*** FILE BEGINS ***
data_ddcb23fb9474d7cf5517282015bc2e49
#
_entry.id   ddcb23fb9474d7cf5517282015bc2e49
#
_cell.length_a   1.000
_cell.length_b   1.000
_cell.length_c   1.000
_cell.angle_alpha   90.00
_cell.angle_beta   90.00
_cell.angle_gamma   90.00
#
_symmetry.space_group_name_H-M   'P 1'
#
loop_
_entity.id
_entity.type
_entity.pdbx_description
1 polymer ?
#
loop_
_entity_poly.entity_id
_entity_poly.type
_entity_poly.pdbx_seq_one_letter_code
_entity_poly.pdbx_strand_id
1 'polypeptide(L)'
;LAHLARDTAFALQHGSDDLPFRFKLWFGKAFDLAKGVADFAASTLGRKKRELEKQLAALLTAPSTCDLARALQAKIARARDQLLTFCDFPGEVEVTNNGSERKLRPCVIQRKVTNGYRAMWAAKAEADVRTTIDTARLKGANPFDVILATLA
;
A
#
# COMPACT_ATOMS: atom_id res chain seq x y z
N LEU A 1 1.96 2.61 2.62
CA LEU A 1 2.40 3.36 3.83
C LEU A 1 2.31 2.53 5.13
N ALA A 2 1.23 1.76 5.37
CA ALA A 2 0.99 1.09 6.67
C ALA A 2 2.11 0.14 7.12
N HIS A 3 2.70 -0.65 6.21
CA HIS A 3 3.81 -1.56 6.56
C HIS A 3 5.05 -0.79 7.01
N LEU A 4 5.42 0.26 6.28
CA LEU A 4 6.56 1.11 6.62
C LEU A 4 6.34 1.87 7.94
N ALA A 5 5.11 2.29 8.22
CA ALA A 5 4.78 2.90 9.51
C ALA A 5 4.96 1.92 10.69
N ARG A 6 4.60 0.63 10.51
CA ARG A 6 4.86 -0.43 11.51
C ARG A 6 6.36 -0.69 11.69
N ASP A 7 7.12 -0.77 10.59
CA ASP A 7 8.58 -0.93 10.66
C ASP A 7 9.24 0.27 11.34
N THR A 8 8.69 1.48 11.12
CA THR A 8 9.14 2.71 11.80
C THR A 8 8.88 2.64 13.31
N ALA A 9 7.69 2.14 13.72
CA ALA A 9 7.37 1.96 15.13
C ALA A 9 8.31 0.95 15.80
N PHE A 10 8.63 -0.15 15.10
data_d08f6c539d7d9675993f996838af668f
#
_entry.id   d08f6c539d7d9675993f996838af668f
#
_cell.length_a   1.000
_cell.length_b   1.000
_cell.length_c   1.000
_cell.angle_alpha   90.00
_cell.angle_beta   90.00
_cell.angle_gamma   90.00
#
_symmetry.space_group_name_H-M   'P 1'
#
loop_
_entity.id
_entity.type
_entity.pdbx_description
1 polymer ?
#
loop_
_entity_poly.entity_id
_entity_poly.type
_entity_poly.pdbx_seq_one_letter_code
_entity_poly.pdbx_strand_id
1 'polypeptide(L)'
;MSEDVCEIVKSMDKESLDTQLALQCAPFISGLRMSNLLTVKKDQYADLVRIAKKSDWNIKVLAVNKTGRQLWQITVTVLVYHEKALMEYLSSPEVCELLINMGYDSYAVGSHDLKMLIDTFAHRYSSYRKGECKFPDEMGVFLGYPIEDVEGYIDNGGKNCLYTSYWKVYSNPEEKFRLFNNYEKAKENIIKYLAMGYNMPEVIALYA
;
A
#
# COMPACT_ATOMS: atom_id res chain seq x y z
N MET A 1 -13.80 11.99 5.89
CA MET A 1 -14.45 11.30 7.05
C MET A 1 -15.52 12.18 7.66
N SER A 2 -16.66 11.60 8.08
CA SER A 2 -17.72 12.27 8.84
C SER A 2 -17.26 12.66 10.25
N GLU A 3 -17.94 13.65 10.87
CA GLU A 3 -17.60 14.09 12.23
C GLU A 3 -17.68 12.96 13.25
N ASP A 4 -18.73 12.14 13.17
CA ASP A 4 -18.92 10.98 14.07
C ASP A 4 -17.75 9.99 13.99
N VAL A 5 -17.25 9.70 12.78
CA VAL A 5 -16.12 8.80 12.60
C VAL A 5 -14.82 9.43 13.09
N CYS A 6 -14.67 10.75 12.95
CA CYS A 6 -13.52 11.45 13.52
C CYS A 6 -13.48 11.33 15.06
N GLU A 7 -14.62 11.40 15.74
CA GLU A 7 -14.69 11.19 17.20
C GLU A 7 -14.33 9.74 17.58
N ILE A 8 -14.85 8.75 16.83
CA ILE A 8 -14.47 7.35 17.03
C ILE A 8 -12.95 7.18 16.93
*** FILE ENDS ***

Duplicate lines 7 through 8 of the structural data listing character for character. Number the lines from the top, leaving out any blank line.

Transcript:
_cell.length_c   1.000
_cell.angle_alpha   90.00